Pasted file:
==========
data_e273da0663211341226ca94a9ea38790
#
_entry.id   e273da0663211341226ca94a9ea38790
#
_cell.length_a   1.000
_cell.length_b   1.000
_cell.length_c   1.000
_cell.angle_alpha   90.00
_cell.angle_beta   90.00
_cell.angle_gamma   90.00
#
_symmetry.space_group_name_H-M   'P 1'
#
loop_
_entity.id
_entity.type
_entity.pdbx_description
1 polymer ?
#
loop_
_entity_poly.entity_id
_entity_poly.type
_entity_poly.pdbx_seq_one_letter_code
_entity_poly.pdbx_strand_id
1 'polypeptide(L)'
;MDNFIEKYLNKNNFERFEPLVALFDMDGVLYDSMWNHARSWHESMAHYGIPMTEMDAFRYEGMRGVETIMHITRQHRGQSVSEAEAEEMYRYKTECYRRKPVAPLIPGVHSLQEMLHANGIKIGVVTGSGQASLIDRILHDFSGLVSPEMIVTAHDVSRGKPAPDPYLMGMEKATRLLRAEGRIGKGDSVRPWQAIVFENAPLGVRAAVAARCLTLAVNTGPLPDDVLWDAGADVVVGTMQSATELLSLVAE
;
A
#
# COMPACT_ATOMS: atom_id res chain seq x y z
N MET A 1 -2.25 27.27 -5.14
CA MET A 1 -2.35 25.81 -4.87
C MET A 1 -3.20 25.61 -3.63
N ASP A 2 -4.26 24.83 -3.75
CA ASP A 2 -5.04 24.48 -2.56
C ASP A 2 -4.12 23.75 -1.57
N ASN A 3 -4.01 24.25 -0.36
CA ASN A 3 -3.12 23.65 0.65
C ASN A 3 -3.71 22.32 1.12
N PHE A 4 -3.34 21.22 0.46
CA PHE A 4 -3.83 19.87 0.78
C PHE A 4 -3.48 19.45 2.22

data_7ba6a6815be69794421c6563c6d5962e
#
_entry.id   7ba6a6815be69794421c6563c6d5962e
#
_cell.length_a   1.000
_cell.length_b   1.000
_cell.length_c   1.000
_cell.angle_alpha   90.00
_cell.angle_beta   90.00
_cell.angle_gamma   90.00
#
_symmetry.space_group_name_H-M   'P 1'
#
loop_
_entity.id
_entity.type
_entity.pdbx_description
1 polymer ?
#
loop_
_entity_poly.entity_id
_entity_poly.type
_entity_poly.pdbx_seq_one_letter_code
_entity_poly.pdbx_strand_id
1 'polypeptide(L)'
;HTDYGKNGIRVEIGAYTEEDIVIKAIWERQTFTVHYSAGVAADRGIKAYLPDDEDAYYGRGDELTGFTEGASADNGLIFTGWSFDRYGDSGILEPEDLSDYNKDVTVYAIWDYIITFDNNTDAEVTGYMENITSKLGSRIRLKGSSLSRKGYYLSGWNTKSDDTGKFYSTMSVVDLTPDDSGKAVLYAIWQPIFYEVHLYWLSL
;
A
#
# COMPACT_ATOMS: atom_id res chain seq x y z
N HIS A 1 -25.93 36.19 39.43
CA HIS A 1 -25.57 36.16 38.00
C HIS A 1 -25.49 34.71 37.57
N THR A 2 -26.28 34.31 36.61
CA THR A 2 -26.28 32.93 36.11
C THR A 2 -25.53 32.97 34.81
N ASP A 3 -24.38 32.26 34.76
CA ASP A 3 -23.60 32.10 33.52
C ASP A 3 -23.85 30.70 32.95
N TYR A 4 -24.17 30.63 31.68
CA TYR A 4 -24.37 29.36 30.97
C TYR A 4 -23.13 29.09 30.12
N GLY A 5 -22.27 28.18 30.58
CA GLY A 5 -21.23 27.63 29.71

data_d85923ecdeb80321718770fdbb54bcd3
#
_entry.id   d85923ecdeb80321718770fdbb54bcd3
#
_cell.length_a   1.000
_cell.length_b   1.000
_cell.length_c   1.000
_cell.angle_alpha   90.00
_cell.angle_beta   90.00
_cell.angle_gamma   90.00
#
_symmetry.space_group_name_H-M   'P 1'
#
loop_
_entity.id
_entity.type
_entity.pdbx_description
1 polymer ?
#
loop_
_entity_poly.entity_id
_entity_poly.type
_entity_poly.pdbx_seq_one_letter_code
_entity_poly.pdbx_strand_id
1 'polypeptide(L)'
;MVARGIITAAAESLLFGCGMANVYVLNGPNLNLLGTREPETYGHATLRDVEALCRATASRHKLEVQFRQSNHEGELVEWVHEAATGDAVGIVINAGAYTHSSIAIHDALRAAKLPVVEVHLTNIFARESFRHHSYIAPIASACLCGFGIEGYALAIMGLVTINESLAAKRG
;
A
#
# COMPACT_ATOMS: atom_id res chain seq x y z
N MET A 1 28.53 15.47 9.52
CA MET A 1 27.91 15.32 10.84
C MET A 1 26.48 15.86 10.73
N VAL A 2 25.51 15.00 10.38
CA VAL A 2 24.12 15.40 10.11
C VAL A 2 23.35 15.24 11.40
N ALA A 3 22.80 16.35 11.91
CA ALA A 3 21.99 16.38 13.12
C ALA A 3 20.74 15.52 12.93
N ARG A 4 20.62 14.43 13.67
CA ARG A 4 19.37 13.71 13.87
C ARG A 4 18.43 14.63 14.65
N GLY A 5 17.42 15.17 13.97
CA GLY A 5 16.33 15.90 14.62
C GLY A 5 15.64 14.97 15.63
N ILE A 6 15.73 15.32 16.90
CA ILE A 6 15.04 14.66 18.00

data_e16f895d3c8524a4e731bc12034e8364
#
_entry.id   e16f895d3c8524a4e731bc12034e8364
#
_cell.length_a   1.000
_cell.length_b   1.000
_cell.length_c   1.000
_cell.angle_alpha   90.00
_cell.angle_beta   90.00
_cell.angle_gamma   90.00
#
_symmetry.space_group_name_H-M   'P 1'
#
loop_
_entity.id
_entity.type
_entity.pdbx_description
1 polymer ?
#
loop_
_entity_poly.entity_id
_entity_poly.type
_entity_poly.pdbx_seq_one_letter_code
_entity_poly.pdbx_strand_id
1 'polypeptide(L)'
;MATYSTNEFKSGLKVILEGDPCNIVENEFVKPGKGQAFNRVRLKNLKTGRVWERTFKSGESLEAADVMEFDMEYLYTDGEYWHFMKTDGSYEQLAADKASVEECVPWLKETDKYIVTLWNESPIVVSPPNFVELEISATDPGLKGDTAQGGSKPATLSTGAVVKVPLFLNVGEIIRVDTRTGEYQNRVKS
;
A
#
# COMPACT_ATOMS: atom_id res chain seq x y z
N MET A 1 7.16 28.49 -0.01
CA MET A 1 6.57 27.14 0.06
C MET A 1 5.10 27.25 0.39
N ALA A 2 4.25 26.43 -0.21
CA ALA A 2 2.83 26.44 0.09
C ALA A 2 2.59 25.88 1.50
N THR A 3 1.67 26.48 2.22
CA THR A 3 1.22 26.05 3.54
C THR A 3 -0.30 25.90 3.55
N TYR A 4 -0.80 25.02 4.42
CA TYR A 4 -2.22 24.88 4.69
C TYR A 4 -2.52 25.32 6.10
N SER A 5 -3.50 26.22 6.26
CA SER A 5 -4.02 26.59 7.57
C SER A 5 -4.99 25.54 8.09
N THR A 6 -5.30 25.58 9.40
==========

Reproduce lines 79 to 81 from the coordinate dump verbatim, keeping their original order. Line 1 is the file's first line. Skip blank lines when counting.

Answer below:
N ASP A 3 -24.38 32.26 34.76
CA ASP A 3 -23.60 32.10 33.52
C ASP A 3 -23.85 30.70 32.95